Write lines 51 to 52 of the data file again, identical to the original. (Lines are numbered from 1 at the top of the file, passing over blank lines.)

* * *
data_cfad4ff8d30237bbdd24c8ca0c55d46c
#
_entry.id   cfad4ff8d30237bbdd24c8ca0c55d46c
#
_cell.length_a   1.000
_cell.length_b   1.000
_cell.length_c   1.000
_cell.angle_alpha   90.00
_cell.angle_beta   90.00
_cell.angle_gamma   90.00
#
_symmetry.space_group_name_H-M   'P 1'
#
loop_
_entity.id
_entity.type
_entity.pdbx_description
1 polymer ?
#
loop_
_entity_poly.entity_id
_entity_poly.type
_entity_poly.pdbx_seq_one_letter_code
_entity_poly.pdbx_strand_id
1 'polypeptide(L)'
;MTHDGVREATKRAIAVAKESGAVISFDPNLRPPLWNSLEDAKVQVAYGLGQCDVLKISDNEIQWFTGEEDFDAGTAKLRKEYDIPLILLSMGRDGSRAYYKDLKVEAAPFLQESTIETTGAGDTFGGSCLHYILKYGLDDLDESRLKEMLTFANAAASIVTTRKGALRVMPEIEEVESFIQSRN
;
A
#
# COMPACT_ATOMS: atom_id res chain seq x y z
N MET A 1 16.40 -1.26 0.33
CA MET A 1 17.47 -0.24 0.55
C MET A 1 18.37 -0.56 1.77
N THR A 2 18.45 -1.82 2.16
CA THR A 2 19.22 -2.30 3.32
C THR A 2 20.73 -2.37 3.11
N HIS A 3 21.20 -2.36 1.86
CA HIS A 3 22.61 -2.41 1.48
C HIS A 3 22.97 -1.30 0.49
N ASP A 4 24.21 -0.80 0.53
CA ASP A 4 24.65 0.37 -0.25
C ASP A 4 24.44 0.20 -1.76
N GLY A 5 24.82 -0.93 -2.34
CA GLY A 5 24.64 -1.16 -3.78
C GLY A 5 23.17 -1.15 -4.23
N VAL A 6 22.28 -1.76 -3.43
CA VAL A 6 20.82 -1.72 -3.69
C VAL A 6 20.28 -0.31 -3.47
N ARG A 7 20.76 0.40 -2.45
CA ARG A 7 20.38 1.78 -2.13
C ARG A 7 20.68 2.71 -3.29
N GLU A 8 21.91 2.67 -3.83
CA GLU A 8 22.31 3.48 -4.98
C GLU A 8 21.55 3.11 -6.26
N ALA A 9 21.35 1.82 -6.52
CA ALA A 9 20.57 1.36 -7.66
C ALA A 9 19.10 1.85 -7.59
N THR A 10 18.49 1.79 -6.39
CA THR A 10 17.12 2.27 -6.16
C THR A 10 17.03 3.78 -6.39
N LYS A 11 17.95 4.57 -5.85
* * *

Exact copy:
C ARG A 7 20.68 2.71 -3.29
N GLU A 8 21.91 2.67 -3.83